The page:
Any charts, graphs, and descriptions of investment and market history and performance contained herein are not a representation that such history or performance will continue in the future or that any investment scenario or performance will even be similar to such chart, graph, or description.

The opinions expressed in this commentary should not be considered as fact. All opinions expressed are as of the published date and are subject to change. This document is a general communication being provided for informational purposes only. It is educational in nature and not designed to be taken as advice or a recommendation for any specific investment product, strategy, plan feature or other purpose. Any examples used are generic, hypothetical and for illustration purposes only. This material does not contain sufficient information to support an investment decision and it should not be relied upon by you in evaluating the merits of investing in any securities or products. In addition, users should make an independent assessment of the legal, regulatory, tax, credit, and accounting implications and determine, together with their own financial professionals, if any investment mentioned herein is believed to be appropriate to their personal goals. Investors should ensure they obtain all available relevant information before making any investment. Any forecast, figures, opinions or investment techniques and strategies set out are for information purposes only, based on certain assumptions and current market conditions and are subject to change without prior notice. All information presented herein is considered to be accurate at the time of production, but no warranty of accuracy is given, and no liability in respect of any error or omission is accepted. It should be noted that investment involves risks, the value of investments and the income from them may fluctuate in accordance with market conditions and taxation agreements and investors may not get back the full amount invested. Both past performance and yields are not reliable indicators of current and future results. Diversification does not protect against loss of principal.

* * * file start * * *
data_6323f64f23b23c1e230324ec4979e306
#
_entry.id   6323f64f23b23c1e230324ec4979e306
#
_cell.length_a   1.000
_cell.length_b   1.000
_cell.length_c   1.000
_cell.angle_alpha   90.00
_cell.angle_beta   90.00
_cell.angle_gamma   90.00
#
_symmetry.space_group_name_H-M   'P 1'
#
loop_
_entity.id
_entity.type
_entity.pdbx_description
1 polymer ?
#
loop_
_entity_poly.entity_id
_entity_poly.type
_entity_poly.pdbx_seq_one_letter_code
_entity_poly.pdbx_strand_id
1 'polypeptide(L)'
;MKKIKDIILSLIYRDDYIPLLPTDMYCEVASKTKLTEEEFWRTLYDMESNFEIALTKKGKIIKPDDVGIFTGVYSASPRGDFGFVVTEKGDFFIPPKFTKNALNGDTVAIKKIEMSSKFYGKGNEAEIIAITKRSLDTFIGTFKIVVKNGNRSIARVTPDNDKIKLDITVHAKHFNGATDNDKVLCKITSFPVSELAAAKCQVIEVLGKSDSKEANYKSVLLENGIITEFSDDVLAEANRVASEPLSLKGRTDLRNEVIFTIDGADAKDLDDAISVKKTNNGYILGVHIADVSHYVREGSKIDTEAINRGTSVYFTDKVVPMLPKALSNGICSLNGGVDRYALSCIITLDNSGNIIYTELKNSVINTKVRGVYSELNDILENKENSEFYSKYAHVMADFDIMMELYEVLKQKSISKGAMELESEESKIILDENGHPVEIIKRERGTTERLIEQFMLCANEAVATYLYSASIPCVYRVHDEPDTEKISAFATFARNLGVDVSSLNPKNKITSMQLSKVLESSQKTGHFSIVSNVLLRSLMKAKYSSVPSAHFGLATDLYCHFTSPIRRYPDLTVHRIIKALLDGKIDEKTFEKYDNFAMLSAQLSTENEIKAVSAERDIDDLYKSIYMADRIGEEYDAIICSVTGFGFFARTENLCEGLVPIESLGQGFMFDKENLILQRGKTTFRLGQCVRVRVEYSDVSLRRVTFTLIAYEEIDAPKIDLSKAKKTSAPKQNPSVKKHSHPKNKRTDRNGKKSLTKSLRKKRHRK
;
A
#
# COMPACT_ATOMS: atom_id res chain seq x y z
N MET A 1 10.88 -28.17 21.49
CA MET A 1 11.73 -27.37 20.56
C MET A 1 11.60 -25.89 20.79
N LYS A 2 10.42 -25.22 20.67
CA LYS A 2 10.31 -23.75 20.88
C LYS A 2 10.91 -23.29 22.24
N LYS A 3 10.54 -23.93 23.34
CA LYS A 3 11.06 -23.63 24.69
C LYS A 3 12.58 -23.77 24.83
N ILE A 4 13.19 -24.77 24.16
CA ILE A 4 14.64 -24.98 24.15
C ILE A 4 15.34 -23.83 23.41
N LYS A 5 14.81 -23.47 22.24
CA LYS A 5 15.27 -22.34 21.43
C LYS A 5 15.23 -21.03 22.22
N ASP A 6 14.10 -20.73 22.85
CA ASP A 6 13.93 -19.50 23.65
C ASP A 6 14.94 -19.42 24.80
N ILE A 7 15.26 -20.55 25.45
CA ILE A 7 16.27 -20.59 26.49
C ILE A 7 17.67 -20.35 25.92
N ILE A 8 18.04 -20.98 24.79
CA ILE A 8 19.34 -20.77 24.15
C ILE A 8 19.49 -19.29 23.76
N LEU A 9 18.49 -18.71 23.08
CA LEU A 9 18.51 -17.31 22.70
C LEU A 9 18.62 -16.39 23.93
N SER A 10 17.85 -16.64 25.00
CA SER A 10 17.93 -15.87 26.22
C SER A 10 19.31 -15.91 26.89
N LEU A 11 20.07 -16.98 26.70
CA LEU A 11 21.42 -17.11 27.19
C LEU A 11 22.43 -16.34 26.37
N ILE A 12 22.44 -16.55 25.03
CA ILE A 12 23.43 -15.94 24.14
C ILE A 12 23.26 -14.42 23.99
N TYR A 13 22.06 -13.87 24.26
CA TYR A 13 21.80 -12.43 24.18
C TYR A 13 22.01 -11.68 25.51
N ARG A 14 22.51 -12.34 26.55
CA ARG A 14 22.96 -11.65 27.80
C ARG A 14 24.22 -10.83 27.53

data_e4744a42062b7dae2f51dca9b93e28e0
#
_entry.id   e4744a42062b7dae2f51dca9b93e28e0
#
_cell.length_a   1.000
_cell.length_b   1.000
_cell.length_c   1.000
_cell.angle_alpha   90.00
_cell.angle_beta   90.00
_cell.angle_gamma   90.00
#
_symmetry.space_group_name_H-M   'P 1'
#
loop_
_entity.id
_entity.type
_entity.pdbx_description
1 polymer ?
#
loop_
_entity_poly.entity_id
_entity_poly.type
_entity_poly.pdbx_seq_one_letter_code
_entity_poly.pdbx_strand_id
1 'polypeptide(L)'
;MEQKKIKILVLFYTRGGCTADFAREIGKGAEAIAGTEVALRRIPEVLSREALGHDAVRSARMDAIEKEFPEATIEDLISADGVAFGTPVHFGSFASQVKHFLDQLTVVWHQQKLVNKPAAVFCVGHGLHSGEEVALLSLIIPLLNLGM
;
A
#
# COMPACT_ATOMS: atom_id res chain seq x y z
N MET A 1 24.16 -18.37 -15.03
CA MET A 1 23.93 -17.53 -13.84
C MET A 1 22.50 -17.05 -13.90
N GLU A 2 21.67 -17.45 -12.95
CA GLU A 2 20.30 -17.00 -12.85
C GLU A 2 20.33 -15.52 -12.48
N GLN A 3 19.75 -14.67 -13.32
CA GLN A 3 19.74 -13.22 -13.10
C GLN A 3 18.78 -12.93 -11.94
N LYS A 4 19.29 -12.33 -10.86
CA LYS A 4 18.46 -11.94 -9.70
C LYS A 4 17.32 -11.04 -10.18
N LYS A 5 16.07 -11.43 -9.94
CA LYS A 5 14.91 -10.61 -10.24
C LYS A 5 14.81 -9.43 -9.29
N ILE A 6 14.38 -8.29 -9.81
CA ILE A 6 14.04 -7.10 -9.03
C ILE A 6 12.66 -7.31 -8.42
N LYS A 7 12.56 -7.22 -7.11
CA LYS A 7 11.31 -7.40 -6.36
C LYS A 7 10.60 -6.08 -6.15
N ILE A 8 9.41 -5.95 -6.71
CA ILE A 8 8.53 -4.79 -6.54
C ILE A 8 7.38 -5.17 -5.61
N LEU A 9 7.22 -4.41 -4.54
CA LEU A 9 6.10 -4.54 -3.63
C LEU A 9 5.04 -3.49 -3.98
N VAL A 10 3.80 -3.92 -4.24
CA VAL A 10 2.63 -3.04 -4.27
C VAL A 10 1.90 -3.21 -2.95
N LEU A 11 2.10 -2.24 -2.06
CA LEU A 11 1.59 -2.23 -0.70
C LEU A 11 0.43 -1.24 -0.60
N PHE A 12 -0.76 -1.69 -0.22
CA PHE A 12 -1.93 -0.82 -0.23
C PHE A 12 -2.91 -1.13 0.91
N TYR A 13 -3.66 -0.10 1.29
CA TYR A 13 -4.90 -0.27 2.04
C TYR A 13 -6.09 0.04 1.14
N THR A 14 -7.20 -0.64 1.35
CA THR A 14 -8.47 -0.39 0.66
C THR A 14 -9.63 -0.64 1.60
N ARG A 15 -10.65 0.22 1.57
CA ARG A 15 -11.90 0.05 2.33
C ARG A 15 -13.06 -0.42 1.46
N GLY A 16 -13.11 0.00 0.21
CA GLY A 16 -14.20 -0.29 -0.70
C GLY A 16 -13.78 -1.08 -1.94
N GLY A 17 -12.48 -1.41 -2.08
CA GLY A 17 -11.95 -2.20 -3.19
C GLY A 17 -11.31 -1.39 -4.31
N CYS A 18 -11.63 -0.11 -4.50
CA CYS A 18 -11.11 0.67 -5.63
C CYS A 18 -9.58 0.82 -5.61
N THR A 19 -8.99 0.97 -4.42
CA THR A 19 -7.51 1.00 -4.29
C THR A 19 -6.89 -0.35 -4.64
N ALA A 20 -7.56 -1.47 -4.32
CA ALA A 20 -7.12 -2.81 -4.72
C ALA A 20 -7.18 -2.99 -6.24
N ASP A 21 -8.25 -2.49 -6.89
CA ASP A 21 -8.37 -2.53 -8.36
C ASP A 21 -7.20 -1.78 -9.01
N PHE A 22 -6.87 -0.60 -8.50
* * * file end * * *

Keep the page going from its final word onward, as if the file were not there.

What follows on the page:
Acumen Wealth Advisors, LLC® is a Registered Investment Adviser. Advisory services are only offered to clients or prospective clients where Acumen Wealth Advisors, LLC® and its representatives are properly licensed or exempt from licensure. Past performance is no guarantee of future returns. Investing involves risk and possible loss of principal capital. No advice may be rendered by Acumen Wealth Advisors, LLC® unless a client service agreement is in place.

Get in touch

Our mission is to help you and your family Invest Intentionally®.
Contact us today to start your journey.

Start your journey